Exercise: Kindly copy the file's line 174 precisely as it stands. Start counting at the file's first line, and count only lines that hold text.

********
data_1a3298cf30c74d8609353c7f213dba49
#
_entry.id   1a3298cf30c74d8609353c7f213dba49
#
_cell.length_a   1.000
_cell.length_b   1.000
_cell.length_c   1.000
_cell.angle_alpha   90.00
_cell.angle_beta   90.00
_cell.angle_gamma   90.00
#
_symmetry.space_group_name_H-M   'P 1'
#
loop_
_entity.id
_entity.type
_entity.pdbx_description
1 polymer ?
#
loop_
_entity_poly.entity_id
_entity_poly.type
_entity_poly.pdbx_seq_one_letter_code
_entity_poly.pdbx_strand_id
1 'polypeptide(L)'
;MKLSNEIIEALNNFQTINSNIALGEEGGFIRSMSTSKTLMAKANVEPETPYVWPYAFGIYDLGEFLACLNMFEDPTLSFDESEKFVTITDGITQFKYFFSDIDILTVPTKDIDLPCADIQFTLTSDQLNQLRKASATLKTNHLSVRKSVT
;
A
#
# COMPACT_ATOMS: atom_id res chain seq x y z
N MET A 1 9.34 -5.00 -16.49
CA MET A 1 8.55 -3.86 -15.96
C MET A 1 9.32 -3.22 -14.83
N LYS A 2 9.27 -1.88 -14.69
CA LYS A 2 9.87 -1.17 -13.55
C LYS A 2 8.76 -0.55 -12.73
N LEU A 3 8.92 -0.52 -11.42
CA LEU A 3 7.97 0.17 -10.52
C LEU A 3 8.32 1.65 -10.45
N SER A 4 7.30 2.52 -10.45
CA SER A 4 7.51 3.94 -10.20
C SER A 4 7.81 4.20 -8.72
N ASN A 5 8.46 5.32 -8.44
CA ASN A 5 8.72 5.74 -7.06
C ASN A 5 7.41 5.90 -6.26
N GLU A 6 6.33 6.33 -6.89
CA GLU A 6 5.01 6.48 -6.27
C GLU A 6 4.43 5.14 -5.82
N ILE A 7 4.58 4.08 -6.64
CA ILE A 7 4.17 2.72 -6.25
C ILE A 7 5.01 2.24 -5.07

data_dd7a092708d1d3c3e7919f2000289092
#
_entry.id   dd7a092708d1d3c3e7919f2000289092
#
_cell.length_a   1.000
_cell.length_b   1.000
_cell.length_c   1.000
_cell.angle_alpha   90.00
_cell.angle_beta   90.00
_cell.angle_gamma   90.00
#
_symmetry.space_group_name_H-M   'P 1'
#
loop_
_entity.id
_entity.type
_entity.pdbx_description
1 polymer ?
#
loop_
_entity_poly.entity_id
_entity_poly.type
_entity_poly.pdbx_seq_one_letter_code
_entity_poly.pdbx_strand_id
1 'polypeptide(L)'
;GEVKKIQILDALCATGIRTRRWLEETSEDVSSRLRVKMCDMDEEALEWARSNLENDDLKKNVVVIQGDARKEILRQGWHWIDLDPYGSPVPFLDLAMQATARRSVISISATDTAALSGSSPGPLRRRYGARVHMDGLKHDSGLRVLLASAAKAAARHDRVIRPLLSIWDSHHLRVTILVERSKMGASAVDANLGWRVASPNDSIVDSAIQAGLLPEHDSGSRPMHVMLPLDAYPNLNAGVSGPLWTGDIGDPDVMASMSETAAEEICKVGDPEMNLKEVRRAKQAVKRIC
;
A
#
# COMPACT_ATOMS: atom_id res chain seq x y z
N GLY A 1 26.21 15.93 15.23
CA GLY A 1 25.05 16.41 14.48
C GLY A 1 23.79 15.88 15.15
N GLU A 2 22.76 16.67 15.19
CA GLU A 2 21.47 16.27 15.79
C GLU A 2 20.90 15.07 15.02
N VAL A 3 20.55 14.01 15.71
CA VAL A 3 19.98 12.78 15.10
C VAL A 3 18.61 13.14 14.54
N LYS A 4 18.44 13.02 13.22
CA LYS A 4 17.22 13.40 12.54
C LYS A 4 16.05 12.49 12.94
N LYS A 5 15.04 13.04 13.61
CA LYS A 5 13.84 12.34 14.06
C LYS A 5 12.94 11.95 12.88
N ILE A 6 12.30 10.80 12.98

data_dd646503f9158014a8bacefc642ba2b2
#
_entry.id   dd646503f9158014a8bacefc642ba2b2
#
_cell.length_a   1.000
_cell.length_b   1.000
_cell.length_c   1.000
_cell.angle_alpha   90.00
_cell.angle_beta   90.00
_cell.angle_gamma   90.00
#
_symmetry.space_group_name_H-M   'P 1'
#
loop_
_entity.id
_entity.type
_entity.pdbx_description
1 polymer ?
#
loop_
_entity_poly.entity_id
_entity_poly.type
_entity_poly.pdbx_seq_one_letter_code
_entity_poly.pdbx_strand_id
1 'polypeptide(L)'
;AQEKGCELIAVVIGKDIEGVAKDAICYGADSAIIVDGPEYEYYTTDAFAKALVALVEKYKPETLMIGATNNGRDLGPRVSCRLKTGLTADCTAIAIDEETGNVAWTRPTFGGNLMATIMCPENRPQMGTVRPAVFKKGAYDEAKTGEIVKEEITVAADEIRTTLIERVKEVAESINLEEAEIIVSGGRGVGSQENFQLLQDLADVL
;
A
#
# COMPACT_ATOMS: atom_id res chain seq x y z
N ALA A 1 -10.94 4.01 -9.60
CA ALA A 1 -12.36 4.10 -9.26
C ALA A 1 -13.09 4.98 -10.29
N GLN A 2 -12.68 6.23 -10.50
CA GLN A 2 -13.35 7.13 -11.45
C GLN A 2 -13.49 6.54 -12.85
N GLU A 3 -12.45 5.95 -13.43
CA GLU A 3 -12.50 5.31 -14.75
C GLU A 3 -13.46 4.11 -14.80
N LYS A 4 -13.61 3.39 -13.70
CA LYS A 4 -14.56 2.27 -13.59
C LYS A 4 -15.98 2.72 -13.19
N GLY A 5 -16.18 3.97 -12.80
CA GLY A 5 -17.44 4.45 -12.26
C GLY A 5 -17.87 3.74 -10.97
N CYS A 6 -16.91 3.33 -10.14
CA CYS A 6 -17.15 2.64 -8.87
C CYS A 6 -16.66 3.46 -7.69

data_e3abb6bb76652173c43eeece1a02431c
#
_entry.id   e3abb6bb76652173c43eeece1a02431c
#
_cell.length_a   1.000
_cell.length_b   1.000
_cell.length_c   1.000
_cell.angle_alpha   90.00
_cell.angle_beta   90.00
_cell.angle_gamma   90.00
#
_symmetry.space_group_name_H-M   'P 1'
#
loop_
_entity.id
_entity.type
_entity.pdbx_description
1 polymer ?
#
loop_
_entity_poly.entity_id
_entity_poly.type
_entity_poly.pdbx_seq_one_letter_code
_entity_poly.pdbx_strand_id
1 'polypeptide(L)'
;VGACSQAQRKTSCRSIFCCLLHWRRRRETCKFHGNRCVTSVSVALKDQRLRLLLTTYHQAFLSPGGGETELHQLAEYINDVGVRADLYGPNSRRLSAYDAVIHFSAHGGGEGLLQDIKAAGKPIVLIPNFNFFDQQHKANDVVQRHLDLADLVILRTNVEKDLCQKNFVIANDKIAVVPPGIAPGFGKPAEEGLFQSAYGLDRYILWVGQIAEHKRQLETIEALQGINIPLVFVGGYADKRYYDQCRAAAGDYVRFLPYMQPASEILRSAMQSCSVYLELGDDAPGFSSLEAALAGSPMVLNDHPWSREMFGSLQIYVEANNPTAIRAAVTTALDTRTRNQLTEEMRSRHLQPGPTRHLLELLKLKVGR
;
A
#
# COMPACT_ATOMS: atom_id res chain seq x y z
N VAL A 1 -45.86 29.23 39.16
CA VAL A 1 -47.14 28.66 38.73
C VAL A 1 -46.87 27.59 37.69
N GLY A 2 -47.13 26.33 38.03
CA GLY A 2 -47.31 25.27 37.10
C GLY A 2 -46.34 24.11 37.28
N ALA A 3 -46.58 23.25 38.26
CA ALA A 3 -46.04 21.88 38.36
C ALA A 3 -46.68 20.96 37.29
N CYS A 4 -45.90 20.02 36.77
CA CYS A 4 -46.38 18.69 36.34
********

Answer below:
#